And while its transformation has not resulted in a massive change in the roles of his employees, Stocks has been very aware of the cultural and mental shift that’s occurred in their move from support staff to front line service providers. As FFB now has employees whose services are charged out at either an hourly rate or on a percentage of sales, this has put a much greater focus on exactly what it’s providing, so putting FFB’s own performance standards, by which it can be measured, down on paper has been a key task.
Stocks admits the whole restructuring process has been more complicated than he anticipated, from reapplying for Investors in People status to rebranding the new subsidiaries. And all this has occurred while trying to keep the business running as smoothly as possible.
But now the bureaucratic part is over and the plan is a reality, the fun can begin. The new group is looking to acquire four new businesses over a three-year period, turning over at least £2m each and with a sales team of around three people. “We feel by providing all those support areas, including management assistance from myself and my co-directors, we can build each business we work with to at least £3m, giving the overall group a collective turnover pushing the £25m mark,” says Stocks.
As far as the types of companies which would appeal, FFB has already had a number of senior industry figures approaching it with ideas for complementary business, such as high value woodworking or storage. But there are less tangible assets FFB will be looking for, particularly in regards to the individual heading up any potential acquisition.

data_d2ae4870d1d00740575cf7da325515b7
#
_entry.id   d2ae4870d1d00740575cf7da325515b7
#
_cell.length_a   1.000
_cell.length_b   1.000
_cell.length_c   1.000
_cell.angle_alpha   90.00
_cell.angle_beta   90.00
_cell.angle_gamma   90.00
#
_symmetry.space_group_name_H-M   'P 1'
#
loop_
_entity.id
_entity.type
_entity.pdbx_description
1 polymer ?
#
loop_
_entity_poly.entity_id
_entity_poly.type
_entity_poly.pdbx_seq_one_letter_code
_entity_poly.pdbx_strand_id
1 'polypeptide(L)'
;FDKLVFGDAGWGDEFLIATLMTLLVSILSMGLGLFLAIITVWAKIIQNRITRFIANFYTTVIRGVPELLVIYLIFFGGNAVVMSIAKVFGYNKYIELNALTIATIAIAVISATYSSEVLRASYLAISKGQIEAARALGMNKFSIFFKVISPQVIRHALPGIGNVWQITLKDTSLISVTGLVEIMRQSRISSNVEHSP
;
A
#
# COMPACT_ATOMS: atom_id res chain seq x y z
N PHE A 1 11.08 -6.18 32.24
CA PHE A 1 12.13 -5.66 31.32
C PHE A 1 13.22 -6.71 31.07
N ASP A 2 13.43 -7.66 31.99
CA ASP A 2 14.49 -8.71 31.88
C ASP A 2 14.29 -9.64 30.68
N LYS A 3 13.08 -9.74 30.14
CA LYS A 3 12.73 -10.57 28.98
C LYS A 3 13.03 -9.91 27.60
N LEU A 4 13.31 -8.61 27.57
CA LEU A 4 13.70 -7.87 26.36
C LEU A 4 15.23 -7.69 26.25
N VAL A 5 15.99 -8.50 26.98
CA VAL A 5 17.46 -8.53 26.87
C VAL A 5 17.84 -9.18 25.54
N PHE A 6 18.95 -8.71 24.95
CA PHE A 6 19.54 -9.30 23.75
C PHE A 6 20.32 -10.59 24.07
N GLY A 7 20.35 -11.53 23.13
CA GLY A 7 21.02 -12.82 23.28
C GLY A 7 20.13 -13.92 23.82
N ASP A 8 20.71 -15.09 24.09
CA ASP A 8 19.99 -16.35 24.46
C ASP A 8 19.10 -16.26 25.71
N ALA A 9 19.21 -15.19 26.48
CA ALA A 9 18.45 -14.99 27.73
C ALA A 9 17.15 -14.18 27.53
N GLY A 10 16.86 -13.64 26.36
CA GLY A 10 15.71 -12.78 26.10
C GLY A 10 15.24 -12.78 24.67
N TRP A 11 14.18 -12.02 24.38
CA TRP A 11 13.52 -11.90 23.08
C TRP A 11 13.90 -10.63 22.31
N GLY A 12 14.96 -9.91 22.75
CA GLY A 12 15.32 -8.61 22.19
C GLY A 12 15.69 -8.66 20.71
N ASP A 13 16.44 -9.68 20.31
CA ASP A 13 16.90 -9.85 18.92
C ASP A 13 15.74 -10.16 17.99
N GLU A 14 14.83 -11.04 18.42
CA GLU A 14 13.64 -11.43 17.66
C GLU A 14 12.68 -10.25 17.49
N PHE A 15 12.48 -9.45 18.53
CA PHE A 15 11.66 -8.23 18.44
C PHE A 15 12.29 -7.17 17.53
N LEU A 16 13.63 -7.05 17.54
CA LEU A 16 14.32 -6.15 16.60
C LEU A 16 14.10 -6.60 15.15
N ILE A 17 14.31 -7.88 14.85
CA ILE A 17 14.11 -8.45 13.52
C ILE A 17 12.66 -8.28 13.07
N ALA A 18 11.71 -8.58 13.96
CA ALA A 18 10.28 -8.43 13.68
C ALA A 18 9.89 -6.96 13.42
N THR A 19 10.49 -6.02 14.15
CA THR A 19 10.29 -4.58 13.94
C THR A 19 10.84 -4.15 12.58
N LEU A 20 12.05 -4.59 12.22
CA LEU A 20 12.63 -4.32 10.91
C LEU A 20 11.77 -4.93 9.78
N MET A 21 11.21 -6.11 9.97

“I think whether an entrepreneur is right to work with comes as more of a gut feeling. Ideally they will be a strong sales person, with a good track record, have built the business and been driving the sales behind it, but on the other hand not be too pushy. It wouldn’t worry us if they’d made mistakes in the past because that could be why this sort of offer would appeal to them,” he says.
In order to convince potential applicants the deal is a sensible one, FFB has looked to raise capital of about £500,000 – half through the current directors and half through outside investment. Even though, on paper, the plan is self-funding Stocks is astute enough to recognise targets might not necessarily be reached, and acquisitions might occur at a slower or faster rate than predicted. “I think, when we’ve got businesses that want to come aboard in what is, for the industry, a difficult climate, we feel morally obliged to show them a properly funded plan with contingencies.”
So far the response to FFB’s search has been positive, with a recent mailshot achieving a 10% response rate and suppliers putting them in touch with businesses they think might be suitable. It’s apparent Stocks is raring to get going and excited about what the next 12 months could hold for his business. But he’s not getting carried away and recognises there’s still a long way to go before an exchange of equity.
? Acquire four new businesses over a three-year period, turning over at least ?2m each
? Raise capital of ?500,000
? Push overall turnover towards the ?25m mark